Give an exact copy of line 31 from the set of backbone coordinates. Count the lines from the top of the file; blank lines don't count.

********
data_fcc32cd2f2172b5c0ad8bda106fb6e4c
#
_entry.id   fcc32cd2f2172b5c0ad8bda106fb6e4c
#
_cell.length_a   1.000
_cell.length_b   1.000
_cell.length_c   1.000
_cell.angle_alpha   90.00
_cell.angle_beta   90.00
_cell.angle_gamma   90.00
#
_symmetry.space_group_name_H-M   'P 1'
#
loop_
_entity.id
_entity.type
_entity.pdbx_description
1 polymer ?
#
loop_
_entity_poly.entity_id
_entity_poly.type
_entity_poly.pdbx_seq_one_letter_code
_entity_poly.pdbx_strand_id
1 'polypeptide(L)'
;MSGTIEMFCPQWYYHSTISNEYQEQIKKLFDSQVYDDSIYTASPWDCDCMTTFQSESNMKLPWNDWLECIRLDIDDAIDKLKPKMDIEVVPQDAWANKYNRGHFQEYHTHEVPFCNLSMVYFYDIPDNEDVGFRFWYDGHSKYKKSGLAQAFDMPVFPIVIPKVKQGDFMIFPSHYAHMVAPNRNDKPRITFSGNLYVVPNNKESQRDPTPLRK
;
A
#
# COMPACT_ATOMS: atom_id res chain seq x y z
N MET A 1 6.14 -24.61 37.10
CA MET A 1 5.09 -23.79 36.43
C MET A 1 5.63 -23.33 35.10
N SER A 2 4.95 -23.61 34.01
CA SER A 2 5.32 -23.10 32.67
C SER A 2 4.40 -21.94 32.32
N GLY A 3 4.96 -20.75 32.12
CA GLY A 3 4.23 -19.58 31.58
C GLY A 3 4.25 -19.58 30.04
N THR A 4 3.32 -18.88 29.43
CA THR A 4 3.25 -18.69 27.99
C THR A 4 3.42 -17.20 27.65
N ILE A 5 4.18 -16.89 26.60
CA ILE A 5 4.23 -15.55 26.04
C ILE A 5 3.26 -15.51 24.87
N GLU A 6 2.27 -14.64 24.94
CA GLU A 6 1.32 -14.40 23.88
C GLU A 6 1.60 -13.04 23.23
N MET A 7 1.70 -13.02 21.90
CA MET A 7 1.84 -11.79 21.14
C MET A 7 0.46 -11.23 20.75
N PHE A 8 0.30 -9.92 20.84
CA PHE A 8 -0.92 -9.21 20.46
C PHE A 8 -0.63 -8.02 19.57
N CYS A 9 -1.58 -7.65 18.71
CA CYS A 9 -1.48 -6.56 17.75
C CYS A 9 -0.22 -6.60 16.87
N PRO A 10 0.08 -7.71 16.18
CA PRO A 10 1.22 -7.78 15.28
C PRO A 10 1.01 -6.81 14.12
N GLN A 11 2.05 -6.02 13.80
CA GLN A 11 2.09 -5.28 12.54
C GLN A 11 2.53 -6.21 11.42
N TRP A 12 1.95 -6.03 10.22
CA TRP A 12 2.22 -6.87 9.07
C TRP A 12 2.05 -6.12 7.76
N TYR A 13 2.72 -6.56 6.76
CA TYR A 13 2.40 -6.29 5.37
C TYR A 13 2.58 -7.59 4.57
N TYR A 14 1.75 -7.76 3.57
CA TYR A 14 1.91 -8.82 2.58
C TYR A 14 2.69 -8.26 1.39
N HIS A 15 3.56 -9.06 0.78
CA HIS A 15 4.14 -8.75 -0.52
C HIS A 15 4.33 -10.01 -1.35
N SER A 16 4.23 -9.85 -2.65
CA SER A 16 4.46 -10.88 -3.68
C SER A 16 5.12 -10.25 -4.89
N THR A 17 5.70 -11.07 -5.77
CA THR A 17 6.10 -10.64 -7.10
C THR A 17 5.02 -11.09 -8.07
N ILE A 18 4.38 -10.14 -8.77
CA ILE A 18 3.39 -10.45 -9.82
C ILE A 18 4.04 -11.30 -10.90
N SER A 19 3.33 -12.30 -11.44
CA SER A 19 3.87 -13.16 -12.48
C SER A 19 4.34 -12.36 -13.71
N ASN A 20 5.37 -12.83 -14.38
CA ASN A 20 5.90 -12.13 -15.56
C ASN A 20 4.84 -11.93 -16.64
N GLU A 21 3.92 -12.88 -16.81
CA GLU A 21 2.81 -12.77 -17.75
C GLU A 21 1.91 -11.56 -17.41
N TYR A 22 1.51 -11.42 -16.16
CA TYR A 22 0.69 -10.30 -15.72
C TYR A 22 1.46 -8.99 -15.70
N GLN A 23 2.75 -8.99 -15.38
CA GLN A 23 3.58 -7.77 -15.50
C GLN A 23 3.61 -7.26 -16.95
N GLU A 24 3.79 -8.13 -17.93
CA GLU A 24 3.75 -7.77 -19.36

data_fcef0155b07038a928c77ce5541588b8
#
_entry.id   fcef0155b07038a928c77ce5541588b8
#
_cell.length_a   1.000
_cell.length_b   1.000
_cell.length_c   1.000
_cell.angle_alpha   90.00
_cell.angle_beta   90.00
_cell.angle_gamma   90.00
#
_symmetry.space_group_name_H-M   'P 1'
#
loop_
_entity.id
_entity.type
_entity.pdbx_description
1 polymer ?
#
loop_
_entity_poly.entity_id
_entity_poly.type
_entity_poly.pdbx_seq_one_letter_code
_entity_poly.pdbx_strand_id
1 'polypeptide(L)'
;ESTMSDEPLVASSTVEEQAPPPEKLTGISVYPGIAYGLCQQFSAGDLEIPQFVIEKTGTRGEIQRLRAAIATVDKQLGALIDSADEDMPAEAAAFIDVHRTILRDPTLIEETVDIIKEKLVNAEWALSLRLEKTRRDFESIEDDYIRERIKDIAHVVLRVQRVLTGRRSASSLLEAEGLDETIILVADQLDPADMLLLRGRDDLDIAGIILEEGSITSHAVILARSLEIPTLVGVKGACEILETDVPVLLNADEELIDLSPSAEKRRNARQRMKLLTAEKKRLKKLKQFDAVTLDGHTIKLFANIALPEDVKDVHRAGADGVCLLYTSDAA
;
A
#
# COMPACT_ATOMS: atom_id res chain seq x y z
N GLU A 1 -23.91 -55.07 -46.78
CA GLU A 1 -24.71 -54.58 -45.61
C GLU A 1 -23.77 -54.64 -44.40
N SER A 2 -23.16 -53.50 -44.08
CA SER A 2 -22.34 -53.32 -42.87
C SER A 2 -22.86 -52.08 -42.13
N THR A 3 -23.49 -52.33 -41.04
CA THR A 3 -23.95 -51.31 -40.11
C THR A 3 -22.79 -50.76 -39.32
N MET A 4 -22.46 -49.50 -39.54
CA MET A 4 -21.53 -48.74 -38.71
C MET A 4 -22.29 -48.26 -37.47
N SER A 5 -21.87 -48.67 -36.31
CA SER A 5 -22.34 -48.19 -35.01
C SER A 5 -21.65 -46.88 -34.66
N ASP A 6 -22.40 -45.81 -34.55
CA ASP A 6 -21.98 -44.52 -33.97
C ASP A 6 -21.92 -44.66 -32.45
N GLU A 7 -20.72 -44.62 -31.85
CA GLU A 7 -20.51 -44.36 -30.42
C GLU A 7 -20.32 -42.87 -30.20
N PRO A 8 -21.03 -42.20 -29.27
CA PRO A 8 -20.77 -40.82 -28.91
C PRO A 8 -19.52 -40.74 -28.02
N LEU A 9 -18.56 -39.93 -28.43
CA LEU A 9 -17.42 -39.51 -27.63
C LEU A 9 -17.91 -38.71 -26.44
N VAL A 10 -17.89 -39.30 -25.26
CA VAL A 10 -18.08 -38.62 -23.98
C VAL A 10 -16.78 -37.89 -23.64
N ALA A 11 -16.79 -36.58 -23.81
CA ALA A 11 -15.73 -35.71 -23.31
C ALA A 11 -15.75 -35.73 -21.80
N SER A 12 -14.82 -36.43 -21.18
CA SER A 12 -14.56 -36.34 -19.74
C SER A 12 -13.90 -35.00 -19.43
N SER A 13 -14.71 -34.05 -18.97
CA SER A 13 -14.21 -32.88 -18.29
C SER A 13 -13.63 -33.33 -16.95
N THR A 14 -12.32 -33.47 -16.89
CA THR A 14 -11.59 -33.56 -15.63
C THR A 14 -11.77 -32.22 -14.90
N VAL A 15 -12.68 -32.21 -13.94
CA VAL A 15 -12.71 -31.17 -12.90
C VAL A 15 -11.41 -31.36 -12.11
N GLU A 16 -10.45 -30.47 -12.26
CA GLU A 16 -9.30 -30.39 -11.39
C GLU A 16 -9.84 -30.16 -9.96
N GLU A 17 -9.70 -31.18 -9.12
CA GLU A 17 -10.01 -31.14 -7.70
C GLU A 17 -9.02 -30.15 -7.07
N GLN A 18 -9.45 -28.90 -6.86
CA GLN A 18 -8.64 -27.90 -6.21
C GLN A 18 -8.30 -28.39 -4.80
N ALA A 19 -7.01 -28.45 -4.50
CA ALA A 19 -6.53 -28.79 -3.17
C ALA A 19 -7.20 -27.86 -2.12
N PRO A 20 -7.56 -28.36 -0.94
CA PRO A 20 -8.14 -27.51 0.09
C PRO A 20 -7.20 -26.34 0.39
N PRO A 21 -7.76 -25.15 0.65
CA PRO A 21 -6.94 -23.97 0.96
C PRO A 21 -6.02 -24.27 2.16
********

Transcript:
N MET A 1 6.14 -24.61 37.10